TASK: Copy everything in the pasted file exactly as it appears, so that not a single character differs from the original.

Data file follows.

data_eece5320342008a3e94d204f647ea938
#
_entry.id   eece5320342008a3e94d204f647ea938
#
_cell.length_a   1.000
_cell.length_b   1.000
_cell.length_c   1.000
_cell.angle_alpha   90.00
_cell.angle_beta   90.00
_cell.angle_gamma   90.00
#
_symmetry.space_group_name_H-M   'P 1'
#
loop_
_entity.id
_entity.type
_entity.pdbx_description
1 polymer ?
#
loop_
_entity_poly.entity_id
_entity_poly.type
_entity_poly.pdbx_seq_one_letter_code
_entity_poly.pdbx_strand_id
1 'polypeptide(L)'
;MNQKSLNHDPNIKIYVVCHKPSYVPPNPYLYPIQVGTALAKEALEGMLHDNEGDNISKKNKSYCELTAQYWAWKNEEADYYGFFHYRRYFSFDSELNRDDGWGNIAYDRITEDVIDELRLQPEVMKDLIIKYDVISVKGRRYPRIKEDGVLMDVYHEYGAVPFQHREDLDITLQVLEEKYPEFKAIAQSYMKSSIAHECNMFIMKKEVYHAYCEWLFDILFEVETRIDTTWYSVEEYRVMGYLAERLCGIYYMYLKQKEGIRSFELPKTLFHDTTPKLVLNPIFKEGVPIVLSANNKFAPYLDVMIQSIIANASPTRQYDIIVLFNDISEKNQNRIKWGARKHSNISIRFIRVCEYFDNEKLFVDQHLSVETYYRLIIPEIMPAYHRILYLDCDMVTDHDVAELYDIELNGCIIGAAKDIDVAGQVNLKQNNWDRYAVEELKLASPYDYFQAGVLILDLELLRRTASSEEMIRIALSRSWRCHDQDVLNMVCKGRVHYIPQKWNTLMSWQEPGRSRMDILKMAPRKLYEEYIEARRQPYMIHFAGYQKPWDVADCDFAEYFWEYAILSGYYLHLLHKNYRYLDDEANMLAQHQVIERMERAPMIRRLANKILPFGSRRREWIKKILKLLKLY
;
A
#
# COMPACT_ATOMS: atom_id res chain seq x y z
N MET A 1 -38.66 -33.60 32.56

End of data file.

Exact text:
data_eece5320342008a3e94d204f647ea938
#
_entry.id   eece5320342008a3e94d204f647ea938
#
_cell.length_a   1.000
_cell.length_b   1.000
_cell.length_c   1.000
_cell.angle_alpha   90.00
_cell.angle_beta   90.00
_cell.angle_gamma   90.00
#
_symmetry.space_group_name_H-M   'P 1'
#
loop_
_entity.id
_entity.type
_entity.pdbx_description
1 polymer ?
#
loop_
_entity_poly.entity_id
_entity_poly.type
_entity_poly.pdbx_seq_one_letter_code
_entity_poly.pdbx_strand_id
1 'polypeptide(L)'
;MNQKSLNHDPNIKIYVVCHKPSYVPPNPYLYPIQVGTALAKEALEGMLHDNEGDNISKKNKSYCELTAQYWAWKNEEADYYGFFHYRRYFSFDSELNRDDGWGNIAYDRITEDVIDELRLQPEVMKDLIIKYDVISVKGRRYPRIKEDGVLMDVYHEYGAVPFQHREDLDITLQVLEEKYPEFKAIAQSYMKSSIAHECNMFIMKKEVYHAYCEWLFDILFEVETRIDTTWYSVEEYRVMGYLAERLCGIYYMYLKQKEGIRSFELPKTLFHDTTPKLVLNPIFKEGVPIVLSANNKFAPYLDVMIQSIIANASPTRQYDIIVLFNDISEKNQNRIKWGARKHSNISIRFIRVCEYFDNEKLFVDQHLSVETYYRLIIPEIMPAYHRILYLDCDMVTDHDVAELYDIELNGCIIGAAKDIDVAGQVNLKQNNWDRYAVEELKLASPYDYFQAGVLILDLELLRRTASSEEMIRIALSRSWRCHDQDVLNMVCKGRVHYIPQKWNTLMSWQEPGRSRMDILKMAPRKLYEEYIEARRQPYMIHFAGYQKPWDVADCDFAEYFWEYAILSGYYLHLLHKNYRYLDDEANMLAQHQVIERMERAPMIRRLANKILPFGSRRREWIKKILKLLKLY
;
A
#
# COMPACT_ATOMS: atom_id res chain seq x y z
N MET A 1 -38.66 -33.60 32.56